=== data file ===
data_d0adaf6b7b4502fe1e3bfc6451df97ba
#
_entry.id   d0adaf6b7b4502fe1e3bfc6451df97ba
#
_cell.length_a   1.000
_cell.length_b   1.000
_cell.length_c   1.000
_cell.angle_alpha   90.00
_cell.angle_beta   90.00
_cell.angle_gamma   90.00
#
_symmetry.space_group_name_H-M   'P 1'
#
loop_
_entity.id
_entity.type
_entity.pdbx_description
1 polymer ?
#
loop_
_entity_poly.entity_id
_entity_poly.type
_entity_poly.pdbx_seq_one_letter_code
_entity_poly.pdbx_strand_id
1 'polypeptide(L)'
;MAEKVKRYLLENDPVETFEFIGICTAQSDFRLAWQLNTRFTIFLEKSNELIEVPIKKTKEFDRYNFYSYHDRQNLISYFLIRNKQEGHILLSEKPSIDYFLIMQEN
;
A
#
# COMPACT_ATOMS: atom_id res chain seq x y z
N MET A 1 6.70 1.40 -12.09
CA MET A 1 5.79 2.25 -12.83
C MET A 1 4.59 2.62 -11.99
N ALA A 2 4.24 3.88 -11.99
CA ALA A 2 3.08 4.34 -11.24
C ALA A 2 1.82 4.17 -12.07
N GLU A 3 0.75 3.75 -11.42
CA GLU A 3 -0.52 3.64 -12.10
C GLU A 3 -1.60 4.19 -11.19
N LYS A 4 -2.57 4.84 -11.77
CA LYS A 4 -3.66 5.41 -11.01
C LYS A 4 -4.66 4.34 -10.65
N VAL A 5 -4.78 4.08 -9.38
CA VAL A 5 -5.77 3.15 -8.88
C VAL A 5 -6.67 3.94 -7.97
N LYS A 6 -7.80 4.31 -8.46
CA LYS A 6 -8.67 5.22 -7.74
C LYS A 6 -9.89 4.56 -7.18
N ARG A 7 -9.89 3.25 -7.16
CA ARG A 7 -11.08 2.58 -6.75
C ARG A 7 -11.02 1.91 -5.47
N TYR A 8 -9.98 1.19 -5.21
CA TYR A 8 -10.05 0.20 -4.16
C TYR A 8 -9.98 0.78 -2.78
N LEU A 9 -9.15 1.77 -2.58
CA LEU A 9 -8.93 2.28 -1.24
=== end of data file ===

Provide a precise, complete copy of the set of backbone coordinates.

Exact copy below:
data_d0adaf6b7b4502fe1e3bfc6451df97ba
#
_entry.id   d0adaf6b7b4502fe1e3bfc6451df97ba
#
_cell.length_a   1.000
_cell.length_b   1.000
_cell.length_c   1.000
_cell.angle_alpha   90.00
_cell.angle_beta   90.00
_cell.angle_gamma   90.00
#
_symmetry.space_group_name_H-M   'P 1'
#
loop_
_entity.id
_entity.type
_entity.pdbx_description
1 polymer ?
#
loop_
_entity_poly.entity_id
_entity_poly.type
_entity_poly.pdbx_seq_one_letter_code
_entity_poly.pdbx_strand_id
1 'polypeptide(L)'
;MAEKVKRYLLENDPVETFEFIGICTAQSDFRLAWQLNTRFTIFLEKSNELIEVPIKKTKEFDRYNFYSYHDRQNLISYFLIRNKQEGHILLSEKPSIDYFLIMQEN
;
A
#
# COMPACT_ATOMS: atom_id res chain seq x y z
N MET A 1 6.70 1.40 -12.09
CA MET A 1 5.79 2.25 -12.83
C MET A 1 4.59 2.62 -11.99
N ALA A 2 4.24 3.88 -11.99
CA ALA A 2 3.08 4.34 -11.24
C ALA A 2 1.82 4.17 -12.07
N GLU A 3 0.75 3.75 -11.42
CA GLU A 3 -0.52 3.64 -12.10
C GLU A 3 -1.60 4.19 -11.19
N LYS A 4 -2.57 4.84 -11.77
CA LYS A 4 -3.66 5.41 -11.01
C LYS A 4 -4.66 4.34 -10.65
N VAL A 5 -4.78 4.08 -9.38
CA VAL A 5 -5.77 3.15 -8.88
C VAL A 5 -6.67 3.94 -7.97
N LYS A 6 -7.80 4.31 -8.46
CA LYS A 6 -8.67 5.22 -7.74
C LYS A 6 -9.89 4.56 -7.18
N ARG A 7 -9.89 3.25 -7.16
CA ARG A 7 -11.08 2.58 -6.75
C ARG A 7 -11.02 1.91 -5.47
N TYR A 8 -9.98 1.19 -5.21
CA TYR A 8 -10.05 0.20 -4.16
C TYR A 8 -9.98 0.78 -2.78
N LEU A 9 -9.15 1.77 -2.58
CA LEU A 9 -8.93 2.28 -1.24